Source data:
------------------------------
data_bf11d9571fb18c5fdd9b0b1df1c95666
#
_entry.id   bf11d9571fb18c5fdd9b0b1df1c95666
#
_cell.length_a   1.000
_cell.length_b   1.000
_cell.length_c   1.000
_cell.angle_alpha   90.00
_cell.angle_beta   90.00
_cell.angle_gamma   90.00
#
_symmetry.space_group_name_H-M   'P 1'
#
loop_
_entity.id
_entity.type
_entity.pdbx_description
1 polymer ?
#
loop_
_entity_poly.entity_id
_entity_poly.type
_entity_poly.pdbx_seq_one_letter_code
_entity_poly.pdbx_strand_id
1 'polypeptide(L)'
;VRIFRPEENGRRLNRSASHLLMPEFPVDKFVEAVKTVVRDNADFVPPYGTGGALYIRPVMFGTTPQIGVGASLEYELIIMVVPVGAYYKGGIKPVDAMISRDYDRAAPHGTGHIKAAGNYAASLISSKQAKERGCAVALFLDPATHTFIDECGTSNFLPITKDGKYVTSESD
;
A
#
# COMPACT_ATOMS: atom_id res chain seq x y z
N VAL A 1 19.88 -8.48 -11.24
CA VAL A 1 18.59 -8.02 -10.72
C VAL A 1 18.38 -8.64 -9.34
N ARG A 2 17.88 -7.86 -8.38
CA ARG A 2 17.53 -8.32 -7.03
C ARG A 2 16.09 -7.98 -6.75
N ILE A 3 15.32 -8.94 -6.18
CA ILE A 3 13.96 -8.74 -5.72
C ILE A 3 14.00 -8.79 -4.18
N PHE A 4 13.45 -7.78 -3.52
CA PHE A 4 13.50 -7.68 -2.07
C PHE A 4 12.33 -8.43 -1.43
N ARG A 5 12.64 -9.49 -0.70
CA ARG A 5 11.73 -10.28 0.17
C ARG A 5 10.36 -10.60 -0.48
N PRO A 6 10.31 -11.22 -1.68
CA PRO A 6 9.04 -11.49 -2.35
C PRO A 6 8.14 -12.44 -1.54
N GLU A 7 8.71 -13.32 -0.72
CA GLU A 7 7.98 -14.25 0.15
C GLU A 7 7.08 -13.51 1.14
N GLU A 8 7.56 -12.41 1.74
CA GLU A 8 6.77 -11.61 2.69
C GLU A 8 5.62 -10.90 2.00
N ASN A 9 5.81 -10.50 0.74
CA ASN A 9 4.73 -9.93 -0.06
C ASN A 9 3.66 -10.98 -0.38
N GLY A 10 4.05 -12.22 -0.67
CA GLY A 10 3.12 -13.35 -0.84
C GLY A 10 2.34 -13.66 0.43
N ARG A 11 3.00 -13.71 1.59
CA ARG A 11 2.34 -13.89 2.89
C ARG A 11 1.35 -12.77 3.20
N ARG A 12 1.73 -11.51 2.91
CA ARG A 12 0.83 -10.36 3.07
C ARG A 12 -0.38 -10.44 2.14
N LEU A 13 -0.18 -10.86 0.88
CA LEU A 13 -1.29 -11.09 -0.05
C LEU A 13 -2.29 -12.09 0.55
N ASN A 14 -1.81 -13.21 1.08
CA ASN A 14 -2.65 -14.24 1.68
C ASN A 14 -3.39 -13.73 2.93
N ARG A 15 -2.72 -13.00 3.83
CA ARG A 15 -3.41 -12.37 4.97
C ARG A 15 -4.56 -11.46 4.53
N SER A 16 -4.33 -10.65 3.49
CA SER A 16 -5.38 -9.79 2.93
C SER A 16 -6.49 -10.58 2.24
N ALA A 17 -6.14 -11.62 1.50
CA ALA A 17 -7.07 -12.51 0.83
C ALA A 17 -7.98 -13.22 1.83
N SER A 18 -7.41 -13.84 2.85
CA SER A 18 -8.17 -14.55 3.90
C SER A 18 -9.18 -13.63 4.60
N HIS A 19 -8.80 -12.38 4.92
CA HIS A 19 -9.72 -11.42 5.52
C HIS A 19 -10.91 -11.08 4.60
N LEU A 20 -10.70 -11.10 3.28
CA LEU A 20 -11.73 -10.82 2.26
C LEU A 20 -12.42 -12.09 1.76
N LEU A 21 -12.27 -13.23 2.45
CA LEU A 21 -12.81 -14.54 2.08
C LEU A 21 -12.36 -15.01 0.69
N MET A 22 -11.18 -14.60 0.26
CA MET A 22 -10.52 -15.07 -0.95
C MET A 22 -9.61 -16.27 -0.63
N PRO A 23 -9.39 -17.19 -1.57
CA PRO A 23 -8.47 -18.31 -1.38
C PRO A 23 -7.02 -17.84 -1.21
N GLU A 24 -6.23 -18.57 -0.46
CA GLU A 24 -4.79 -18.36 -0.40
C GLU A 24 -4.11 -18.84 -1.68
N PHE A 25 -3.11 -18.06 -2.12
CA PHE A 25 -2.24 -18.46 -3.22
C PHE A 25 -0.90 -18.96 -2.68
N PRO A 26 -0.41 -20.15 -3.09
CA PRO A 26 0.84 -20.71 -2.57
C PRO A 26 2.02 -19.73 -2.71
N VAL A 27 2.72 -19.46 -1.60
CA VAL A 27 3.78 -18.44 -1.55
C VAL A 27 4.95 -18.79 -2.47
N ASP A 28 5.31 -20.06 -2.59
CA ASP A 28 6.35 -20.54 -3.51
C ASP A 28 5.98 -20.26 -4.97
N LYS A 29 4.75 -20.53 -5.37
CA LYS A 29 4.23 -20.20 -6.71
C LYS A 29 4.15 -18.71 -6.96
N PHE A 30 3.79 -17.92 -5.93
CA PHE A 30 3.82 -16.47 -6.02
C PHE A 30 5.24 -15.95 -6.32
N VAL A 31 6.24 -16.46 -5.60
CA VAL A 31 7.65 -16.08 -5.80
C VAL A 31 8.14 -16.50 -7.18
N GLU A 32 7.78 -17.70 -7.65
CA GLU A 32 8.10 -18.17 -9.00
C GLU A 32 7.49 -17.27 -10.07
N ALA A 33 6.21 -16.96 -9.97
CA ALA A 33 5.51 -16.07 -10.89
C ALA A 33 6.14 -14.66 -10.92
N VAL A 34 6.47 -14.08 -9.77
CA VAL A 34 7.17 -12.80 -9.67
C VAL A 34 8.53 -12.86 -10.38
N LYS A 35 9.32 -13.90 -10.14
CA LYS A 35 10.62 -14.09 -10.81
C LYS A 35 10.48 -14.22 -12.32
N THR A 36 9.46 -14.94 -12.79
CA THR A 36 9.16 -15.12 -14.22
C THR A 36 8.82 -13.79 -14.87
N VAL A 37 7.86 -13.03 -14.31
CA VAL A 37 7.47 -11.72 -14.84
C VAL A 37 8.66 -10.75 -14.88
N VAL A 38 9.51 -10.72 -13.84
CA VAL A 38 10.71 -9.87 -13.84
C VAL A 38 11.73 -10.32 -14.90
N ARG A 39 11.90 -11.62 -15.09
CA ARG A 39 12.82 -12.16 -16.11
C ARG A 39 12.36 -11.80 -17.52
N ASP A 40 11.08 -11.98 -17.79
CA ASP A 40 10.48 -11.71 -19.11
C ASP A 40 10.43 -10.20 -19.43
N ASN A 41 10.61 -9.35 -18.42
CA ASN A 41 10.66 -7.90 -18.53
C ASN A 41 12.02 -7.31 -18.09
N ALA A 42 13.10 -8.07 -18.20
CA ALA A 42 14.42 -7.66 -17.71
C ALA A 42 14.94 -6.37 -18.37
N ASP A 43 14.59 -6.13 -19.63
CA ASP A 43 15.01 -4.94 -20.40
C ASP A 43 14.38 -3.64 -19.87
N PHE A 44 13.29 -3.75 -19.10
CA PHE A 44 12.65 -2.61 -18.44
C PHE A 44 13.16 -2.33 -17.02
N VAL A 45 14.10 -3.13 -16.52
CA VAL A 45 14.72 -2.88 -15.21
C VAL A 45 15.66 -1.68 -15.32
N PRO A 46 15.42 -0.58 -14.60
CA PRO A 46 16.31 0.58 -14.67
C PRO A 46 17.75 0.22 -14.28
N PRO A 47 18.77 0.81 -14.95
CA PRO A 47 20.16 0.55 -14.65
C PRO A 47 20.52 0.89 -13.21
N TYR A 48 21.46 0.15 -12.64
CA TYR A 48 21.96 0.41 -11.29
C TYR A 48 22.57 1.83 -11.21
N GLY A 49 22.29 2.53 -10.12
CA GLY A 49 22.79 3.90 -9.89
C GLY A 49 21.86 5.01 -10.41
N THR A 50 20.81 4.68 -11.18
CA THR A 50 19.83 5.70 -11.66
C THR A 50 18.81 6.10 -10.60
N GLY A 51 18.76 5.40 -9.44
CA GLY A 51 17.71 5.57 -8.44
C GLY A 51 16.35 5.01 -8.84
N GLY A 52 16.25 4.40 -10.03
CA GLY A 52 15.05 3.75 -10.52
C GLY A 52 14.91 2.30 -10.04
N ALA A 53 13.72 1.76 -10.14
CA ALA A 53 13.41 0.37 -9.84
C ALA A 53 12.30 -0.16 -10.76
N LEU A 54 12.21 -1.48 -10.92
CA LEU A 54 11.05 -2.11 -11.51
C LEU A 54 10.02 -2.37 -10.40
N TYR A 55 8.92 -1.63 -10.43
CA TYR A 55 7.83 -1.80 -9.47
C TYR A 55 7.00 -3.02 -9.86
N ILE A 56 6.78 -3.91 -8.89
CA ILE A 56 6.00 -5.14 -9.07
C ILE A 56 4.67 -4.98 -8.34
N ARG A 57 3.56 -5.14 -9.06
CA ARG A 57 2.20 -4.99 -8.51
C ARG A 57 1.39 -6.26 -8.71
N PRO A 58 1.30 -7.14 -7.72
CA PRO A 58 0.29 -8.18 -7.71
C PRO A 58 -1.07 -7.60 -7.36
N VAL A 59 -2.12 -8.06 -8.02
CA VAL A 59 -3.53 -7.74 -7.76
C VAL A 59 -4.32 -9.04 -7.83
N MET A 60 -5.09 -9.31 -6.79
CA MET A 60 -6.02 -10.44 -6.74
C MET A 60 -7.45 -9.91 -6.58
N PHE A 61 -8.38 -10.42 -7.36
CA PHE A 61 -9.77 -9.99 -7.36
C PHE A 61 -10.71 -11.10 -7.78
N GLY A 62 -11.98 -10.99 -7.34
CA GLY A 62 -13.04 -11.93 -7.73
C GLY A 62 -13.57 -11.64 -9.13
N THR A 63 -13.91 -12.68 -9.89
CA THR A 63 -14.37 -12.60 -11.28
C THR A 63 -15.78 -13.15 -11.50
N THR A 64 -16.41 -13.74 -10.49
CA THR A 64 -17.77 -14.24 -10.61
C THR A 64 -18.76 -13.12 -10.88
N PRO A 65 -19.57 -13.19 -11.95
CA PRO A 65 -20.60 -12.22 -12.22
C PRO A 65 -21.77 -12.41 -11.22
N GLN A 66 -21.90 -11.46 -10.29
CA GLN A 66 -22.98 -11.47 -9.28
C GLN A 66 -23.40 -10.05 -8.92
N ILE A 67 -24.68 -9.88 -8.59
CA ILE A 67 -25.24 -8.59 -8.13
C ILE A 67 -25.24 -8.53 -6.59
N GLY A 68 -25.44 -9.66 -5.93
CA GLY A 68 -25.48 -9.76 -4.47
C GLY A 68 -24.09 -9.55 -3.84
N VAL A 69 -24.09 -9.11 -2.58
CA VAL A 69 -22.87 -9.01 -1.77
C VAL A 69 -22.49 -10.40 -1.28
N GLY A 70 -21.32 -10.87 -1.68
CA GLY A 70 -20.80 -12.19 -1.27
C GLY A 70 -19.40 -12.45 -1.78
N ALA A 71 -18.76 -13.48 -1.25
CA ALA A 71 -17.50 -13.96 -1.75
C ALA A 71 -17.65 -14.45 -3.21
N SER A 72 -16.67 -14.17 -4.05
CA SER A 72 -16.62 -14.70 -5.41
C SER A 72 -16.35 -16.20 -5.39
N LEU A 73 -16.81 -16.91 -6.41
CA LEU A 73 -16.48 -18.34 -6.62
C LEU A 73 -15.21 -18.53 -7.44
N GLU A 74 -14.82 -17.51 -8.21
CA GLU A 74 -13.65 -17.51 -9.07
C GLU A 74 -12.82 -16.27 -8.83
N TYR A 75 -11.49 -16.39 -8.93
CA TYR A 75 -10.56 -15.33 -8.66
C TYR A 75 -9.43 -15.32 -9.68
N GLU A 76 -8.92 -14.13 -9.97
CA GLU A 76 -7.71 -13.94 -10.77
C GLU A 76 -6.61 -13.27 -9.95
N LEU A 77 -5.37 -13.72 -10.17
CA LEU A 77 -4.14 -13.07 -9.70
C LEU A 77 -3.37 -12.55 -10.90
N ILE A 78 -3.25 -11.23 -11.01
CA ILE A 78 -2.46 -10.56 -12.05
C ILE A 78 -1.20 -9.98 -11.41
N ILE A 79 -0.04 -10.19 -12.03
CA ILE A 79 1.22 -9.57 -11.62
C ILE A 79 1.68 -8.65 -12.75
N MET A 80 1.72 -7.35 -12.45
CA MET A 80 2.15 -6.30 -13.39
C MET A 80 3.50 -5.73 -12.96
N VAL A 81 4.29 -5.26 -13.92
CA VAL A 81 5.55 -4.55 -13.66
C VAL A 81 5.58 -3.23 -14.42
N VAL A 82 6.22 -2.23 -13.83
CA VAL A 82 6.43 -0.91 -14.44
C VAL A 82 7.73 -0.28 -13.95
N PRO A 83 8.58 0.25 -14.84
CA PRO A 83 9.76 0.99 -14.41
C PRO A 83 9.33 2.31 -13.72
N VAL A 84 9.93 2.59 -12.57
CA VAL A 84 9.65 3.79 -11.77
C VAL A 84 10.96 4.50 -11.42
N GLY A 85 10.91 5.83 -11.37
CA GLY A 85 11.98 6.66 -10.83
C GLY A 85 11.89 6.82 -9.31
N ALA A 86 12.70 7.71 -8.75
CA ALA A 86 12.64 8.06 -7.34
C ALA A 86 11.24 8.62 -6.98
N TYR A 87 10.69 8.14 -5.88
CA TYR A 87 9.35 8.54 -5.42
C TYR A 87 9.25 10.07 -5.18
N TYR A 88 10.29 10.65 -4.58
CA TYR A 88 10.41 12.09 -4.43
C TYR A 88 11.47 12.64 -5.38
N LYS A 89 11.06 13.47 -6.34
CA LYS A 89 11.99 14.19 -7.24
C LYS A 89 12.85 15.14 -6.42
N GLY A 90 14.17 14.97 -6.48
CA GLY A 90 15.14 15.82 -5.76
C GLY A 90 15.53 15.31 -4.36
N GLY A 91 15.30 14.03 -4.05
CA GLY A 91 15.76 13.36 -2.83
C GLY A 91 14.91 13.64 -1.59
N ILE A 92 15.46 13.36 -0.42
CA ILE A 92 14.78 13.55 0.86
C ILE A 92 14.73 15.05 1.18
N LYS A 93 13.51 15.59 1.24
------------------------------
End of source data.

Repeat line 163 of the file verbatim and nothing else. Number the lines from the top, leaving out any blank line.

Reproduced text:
N VAL A 45 14.10 -3.13 -16.52